JRPG, Japanese roleplaying games used quite simple rules, as stated above by @Nines, rather than trying to model all the intricate (but invisible) mechanics of a traditional dive rolling RPG.

Simply put, Traditional RPGs focus on increasing levels and getting skills, development of the character’s nature, while JRPGs usually focus on getting new equipment which augments the character’s base attributes.

These days there’s beginning to become a bit more of a hybrid game mechanics, often more modeled on Card Combat Games (like Magic the Gathering), where you play “cards” which can buff your character in the right circumstance. Having a good character in that case comes down to having a good hand of cards.

If you want to have a good game you need to decide which kind of game you want to play. A really helpful place to look for examples is actually the Roguelike community. A Roguelike being a very simple RPG often written in a short time (it has no art assets and is all about coding), there allows for a large variety of different combat systems. There are also a lot of articlesin the community about things such as combat, magic or other stuff.

When designing a combat system it’s best to make a lot of prototypes and test them thoroughly. Rather than trying to make the whole game and then get people to test it. What might sound like a really good game mechanic inside your own head may turn out to be less than stellar when you make it in to a game.

Some questions to ask yourself when designing game combat mechanics:

  1. How will I make it interesting? Not just button mashing surely? There needs to be something interesting for the player to do every turn. Special attacks can be helpful here, like tripping, disarming, power attack, parry etc…
  2. How will different weapon types be really different? Not just 2d4 damage vs 1d8 damage, but really giving the player an incentive to use different weapons in different situations. It doesn’t matter how much loot you pick up if you’re only using a single type of weapon.
  3. How can I make it so that weak players can still beat a powerful enemy if they play well? There needs to be some kind of force multiplier, or some mechanic for making an extra effort. Like you use all your special attacks and just about beat them, but afterwards you’re really drained. Or maybe magic potions, buffing spells etc… Buffing spells are going out of fashion a bit these days though as no one wants to spend 15 minutes preparing for a fight that lasts 5 minutes by casting every possible buff and drinking every potion. Perhaps permanent buffs are more interesting…
  4. Will there be critical hits and one hit kills? This can be fun, but can also be very annoying when your high level player gets one shotted by a lucky low level enemy.
  5. Will you include lots of hidden subtle game mechanics, like skill checks? If the player doesn’t know what’s going on, maybe it’s not important enough to include.
  6. Will there be weapon/armor wear and tear? Can your sword break?
  7. What happens if you die? Can you be resurrected, do you need to reload? Is death Permanent? This is a very important part of the game and can completely change the way the game is played.

Frankly, i’m afraid. I am afraid that the blender game engine would not be enough in order to make a outstanding game, as I haven’t seen one yet.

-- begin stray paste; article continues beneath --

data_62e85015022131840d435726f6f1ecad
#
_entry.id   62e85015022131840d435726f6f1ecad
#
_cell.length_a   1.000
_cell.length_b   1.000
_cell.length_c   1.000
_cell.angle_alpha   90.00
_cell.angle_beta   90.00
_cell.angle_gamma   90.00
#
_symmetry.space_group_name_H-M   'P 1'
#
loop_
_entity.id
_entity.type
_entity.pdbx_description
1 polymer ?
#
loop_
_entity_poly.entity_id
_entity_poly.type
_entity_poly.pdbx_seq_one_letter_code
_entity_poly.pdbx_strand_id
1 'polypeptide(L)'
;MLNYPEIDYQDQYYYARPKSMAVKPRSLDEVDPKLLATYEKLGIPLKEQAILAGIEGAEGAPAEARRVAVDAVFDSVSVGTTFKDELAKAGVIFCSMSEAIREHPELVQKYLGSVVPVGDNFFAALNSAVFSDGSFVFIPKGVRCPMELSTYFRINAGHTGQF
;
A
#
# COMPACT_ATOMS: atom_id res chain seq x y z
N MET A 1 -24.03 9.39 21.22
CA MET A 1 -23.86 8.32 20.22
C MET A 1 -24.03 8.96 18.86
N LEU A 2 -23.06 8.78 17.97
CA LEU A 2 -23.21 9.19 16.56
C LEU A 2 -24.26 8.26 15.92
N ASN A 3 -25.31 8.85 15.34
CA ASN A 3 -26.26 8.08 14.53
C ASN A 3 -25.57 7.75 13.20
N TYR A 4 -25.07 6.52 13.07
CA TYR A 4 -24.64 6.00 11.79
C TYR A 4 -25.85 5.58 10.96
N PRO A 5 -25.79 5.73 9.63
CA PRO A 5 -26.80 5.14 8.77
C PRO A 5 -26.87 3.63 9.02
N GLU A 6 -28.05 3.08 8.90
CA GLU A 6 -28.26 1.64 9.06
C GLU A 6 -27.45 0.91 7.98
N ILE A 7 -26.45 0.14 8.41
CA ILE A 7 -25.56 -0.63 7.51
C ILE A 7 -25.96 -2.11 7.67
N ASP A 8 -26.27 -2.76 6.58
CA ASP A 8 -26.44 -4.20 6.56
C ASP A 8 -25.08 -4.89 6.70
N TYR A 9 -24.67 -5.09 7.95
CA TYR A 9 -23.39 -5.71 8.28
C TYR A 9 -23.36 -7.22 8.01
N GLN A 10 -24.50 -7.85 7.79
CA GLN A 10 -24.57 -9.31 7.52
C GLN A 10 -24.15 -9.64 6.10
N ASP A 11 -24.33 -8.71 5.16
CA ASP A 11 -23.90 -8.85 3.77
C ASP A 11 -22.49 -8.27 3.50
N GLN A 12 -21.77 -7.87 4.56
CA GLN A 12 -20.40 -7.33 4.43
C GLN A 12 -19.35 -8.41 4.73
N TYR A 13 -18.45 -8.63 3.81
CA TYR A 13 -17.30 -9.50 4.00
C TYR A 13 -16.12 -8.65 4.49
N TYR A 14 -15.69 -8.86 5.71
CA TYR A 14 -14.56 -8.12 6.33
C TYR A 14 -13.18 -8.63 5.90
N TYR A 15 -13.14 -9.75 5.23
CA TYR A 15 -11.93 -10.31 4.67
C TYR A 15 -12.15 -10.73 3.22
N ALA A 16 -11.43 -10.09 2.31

http://steamcommunity.com/sharedfiles/filedetails/?id=347245948

It’s made with blender, didn’t play it but watching their threads here on BA and by watching the video’s, wel it’s outstanding enough for me.

Nines: I see what you mean there by… saying, the opposite :confused:. I also played the DAD game. Mechanics are fundamental but for me the more difficult part, I also consider it the most important piece of the game. As for this RPG (work in process)

I don’t have nothing against this kind of work, plus, I applaud the effort. But I’m expecting to see much more(x10). A outstanding game for me is the one that makes you cry every time you listen to the load screen music, the one with such rich characters that you start quoting them to your friends and family and your mirror. (CUE DRAMATIC MUSIC), a outstanding game!!!- ok let me stop there.

By all means, I refuse to died until the day I create a game equivalent to Chrono Trigger story, FF9 world and charisma, valkyrie profile’s Music and damage model, Castlevania SOTN presence, and FF6 nonsense, or just Sabin, I need that guy, somebody give me his cellphone

Sometimes I ask myself, why are you guys (who have 93497% more experience than me in game engines) not making something outstanding?

None of that has a lick to do with engine choice. A good game as you define it can be made in any engine you choose, since it’s basically all skill-based. The plot, dialogue and character development, the background music and storyline, the challenge of gameplay - all of these facets of a game are based on their creator’s skills, not the engine they use. These are things created elsewhere (pixel art tilesets and characters, music and sound files, written stories, formulas) and pulled into the game.

Also, why do you expect to see more? Obviously, not every game can or even should be “outstanding”.

Because realistically, they take a ton of time to make, and most people lack the skill to create even one aspect of such a game.

Most people also lack the drive. Finishing anything at all can be outstanding.

Because realistically, they take a ton of time to make

Come on moon sun, The earlier you start faster you finish.

I just want to see one. Once I see it, it should be fix the next problem

Most people also lack the drive.

With no good examples, no wonder.

Just excuses, stop reading nipples and put yourself to a good use. Remember the day when blender UI looked like alien technology to you? Well, you learned it, didn’t you?

By the way, thanks guys, very helpful. That gives me plenty of homework.